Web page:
The Telegraph
Since 1st March, 1999
Email This Page

So far, we have reported on the recent find of a small number of empty

122-millimetre warheads for chemical weapons. Iraq declared that it appointed a commission of inquiry to look for more. Fine. Why not extend the search to other items' Declare what may be found and destroy it under our supervision. When we have urged our Iraqi counterparts to present more evidence, we have all too often met with the response that there are no more documents. All existing relevant documents have been presented, we are told. All documents relating to the biological weapons programme were destroyed together with the weapons.

However, Iraq has all the archives of the government and its various departments, institutions and mechanisms. It should have budgetary documents, requests for funds and reports and how they have been used. They should also have letters of credit and bills of lading, reports and production and losses of material. In response to a recent United Nations monitoring, inspection and verification commission request for a number of specific documents, the only new documents Iraq provided was a ledger of 1,093 pages which Iraq stated included all imports from 1983 to 1990 by the technical and scientific importation division, the importing authority for the biological weapons programmes.

Potentially, it might help to clear some open issues. The recent inspection find in the private home of a scientist of a box of some 3,000 pages of documents, much of it relating to the lacing enrichment of uranium, support a concern that has long existed that documents might be distributed to the homes of private individuals. This interpretation is refuted by the Iraqi side which claims that research staff sometimes may bring papers from their work places...We...think that ...such placements of documents is deliberate, to make discovery difficult and to seek to shield documents by placing them in private homes.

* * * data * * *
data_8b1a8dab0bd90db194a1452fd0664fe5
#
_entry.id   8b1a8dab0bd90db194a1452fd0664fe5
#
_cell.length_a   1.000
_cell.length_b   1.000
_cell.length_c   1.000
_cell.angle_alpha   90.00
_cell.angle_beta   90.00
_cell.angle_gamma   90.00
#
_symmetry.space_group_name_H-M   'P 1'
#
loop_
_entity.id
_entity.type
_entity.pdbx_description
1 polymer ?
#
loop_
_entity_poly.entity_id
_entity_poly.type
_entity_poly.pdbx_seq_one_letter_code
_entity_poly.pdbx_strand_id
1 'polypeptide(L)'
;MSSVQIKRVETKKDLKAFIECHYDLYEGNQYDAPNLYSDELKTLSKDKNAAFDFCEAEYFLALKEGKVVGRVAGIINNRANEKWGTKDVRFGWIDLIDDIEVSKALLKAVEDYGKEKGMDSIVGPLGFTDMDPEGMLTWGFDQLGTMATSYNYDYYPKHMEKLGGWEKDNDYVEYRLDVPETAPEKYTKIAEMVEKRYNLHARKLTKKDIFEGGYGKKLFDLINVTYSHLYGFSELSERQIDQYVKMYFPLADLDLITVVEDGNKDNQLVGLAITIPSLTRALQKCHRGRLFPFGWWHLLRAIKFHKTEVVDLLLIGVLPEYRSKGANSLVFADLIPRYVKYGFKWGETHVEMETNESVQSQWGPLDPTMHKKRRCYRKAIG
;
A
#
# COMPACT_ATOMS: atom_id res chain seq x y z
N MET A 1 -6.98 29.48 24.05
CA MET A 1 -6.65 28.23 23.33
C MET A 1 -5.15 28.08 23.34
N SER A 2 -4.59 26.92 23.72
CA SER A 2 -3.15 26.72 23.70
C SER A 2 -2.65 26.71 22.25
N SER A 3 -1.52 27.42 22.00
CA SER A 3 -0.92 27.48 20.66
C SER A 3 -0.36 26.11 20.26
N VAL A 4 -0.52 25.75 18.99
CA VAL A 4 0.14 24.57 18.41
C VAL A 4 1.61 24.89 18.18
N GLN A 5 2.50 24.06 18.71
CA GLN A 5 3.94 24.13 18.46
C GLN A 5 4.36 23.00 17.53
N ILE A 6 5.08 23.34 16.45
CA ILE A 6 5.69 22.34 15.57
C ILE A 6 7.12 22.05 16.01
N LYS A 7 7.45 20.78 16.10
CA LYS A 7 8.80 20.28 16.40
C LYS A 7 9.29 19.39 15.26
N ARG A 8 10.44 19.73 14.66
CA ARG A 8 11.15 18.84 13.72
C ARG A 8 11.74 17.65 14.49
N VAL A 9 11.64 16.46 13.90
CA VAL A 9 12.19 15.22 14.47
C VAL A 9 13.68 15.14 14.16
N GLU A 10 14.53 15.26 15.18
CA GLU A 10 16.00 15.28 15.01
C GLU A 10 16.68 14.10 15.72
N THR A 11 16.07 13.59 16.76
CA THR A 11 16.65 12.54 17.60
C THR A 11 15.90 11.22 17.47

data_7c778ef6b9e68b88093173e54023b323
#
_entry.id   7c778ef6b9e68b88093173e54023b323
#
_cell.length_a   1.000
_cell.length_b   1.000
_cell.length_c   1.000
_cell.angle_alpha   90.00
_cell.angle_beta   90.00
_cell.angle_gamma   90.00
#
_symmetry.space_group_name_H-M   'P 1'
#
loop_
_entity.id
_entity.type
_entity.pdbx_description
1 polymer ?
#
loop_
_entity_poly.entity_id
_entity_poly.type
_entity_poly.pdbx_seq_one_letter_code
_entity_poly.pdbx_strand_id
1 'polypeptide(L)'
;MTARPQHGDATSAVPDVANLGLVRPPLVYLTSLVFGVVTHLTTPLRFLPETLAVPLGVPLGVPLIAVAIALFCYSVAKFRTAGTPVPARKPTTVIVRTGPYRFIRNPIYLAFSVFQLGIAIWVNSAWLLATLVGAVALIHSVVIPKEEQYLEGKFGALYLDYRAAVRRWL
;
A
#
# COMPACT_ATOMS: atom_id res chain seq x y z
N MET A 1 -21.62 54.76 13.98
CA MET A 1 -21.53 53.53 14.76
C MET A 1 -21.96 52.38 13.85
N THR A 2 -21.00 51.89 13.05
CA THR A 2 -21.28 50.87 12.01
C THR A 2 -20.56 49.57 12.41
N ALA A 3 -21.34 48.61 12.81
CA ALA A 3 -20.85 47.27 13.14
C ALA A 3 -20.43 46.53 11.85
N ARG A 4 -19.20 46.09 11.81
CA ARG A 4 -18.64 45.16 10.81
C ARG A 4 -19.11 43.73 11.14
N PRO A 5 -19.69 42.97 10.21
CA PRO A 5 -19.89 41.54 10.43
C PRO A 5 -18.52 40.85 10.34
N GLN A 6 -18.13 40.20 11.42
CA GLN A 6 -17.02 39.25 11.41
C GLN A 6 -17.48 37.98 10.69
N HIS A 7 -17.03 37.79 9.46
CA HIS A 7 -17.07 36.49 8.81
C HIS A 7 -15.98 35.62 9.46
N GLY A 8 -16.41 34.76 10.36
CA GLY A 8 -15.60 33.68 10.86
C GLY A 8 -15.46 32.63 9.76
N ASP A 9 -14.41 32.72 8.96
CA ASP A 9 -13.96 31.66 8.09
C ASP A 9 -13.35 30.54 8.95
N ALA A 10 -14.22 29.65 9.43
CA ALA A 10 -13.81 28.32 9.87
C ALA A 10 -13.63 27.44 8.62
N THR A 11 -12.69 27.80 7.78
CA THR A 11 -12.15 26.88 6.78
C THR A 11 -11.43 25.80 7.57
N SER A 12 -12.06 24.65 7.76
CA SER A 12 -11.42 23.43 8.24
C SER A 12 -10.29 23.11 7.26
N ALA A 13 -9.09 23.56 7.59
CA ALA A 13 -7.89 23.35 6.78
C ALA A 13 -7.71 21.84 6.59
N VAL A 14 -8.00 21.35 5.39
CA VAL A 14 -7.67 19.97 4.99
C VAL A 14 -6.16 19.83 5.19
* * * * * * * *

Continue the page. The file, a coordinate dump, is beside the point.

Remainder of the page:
Any further sign of the concealment of documents will be serious. The Iraqi side committed itself at our recent talks, to encourage persons to accept access also to private sites...A denial of prompt access to any site will be very serious matter. When Iraq claims that tangible evidence in the form of documents is not available, it ought, at least, to find individuals, engineers, scientists and managers to testify about their experience.

Large weapons programmes are moved and managed by people. Interviews with individuals who may have worked in them in the past may fill blank spots in our knowledge and understanding. It could also be useful to learn that they are now employed in peaceful sectors. These are the reasons why UNMOVIC asks for a list of such persons in accordance with Resolution 1441. Some 400 names for all biological and chemical weapons programmes, as well as their missile programmes, were provided by the Iraqi side. This can be compared to over 3,500 names of people associated with those past weapons programmes that the UN special commission either interviewed in the Nineties or knew from documents and other sources.

At my recent meeting in Baghdad, the Iraqis have committed themselves to supplementing the list, and some 80 additional names have been provided. In the past, much valuable information came from interviews. There are also cases in which the interviewee was clearly intimidated by the presence of an interruption by Iraq officials.

Email This Page